Matthew Milliner writes a charming account of a recent trip to Chelsea’s art galleries:
Duane Hanson’s painstakingly crafted trompe l’oueil mannequins of life-sized overweight American tourists stood in blank white rooms, complete with floral pattern shirts, dangling cameras and uneven patches of sunburn. The exhibit served as a sort of art world threshold, marking a border between profane and sacred as clear as any Byzantine iconastasis. The sculptures seemed to suggest that by strolling the Manhattan gallery scene, you—art lover—are leaving such uncultured creatures behind.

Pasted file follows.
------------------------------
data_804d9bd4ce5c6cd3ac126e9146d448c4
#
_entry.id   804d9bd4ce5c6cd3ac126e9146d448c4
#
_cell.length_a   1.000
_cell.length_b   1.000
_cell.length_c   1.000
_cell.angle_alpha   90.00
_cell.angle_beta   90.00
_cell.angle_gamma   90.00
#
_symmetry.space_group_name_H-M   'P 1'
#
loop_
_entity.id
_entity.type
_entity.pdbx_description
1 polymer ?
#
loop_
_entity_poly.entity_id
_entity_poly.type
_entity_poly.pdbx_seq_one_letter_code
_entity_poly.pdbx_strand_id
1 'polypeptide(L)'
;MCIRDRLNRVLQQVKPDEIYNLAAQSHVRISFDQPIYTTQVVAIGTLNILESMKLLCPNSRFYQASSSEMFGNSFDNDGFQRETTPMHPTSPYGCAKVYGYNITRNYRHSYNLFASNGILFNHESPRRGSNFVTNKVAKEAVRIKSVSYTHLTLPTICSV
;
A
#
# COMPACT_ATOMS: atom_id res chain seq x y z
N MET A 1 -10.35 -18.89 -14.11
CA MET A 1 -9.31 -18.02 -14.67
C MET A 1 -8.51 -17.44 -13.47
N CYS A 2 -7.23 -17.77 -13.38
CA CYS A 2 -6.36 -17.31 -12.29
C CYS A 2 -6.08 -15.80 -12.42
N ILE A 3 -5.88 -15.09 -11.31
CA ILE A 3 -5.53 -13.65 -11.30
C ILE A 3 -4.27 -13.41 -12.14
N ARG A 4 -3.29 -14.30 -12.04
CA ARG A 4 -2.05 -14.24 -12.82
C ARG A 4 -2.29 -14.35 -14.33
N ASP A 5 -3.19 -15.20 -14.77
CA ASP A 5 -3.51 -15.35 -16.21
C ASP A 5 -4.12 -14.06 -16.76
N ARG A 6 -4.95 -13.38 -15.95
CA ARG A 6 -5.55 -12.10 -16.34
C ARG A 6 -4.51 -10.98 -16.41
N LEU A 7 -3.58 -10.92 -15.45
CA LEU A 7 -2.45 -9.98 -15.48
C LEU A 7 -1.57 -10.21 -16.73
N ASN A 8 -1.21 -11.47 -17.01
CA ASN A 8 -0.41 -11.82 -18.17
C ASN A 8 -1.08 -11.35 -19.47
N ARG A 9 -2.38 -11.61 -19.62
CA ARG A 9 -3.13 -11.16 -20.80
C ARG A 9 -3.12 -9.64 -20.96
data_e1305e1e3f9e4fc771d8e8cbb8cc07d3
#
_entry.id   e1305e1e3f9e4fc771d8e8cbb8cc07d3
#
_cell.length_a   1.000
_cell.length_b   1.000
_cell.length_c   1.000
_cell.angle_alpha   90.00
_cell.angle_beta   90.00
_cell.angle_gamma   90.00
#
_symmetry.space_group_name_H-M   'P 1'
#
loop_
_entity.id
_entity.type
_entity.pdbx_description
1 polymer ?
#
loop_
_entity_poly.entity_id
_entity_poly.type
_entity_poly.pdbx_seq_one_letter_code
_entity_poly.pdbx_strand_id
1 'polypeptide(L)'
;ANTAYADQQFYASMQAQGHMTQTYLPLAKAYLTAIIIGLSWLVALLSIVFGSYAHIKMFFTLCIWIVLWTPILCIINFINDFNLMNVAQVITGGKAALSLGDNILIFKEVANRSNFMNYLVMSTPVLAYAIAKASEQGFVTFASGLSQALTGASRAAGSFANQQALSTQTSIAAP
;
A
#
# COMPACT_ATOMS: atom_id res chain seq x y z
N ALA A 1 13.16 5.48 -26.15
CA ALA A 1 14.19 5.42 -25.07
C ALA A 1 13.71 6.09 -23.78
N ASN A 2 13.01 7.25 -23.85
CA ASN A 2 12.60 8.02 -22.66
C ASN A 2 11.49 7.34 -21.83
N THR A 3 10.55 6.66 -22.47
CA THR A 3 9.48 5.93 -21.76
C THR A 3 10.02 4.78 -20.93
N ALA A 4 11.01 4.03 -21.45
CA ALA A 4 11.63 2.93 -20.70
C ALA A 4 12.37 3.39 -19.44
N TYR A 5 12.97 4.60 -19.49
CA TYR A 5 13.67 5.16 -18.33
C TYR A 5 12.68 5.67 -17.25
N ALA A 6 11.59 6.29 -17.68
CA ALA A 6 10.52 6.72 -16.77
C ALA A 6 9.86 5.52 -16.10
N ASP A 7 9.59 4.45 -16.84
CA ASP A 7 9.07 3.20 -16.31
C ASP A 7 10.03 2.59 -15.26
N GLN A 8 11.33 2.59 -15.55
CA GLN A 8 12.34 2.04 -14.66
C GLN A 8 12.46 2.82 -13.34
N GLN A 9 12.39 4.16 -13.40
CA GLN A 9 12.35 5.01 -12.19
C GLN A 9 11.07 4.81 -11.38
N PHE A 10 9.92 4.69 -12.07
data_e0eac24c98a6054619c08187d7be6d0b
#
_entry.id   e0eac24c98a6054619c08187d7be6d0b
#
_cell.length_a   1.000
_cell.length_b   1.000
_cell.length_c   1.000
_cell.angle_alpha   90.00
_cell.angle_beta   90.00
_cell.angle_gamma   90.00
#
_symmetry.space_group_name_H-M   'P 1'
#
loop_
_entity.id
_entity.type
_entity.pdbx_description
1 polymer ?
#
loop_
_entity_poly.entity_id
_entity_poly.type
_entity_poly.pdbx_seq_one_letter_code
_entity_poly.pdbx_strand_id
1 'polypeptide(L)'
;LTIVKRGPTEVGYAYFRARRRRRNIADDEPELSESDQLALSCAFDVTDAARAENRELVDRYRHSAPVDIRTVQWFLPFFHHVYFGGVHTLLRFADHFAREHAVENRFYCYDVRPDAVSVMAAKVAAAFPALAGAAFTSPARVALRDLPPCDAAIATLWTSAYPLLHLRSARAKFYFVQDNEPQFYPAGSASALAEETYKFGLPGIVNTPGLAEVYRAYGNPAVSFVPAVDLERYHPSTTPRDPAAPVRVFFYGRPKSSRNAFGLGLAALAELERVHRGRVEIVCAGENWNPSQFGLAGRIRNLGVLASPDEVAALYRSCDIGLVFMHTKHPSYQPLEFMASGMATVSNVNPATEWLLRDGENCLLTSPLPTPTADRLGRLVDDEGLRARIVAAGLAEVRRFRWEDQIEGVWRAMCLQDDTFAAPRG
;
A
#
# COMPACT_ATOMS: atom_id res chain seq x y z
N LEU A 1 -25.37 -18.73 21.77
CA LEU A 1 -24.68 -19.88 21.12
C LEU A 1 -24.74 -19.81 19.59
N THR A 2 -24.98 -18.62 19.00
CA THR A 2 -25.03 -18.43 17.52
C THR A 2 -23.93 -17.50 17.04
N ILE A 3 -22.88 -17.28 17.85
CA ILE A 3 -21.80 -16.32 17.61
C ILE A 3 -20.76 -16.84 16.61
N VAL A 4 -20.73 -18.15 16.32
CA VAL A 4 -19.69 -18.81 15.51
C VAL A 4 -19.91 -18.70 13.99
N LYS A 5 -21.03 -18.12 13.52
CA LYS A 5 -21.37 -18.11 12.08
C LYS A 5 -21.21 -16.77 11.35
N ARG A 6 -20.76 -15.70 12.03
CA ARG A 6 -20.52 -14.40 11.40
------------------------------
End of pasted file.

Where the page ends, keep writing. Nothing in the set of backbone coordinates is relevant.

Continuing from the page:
Milliner’s point about the sacralizing effect of the exhibit space is tremendously important. I sometimes feel that visual art since Duchamp has been living a curiously dual existence. On the one hand, Duchamp was famous for work that drew attention to the sacralizing effect of museums. Merely by placing objects in museums, I can make them art, his readymades say, which is tantamount to a practical deconstruction of museums as institutions. Foucault could scarcely have done better in a thousand painfully researched pages. On the other hand, while contemporary artists are indebted in every way to Duchamp, the effect on the contemporary art world has been not the destruction of the sacralizing art-space but its vindication and triumph. Visual art has become not less but more architecturally situated — which, since we are bodily beings, means socially situated. Contemporary art could very nearly be defined exhaustively as “that which happens in contemporary art galleries.” The significance of the work is provided not by any inherent quality, but by its social and architectural situation. It happens in Chelsea, and is enjoyed by artsy types, and is therefore given the holy name of art.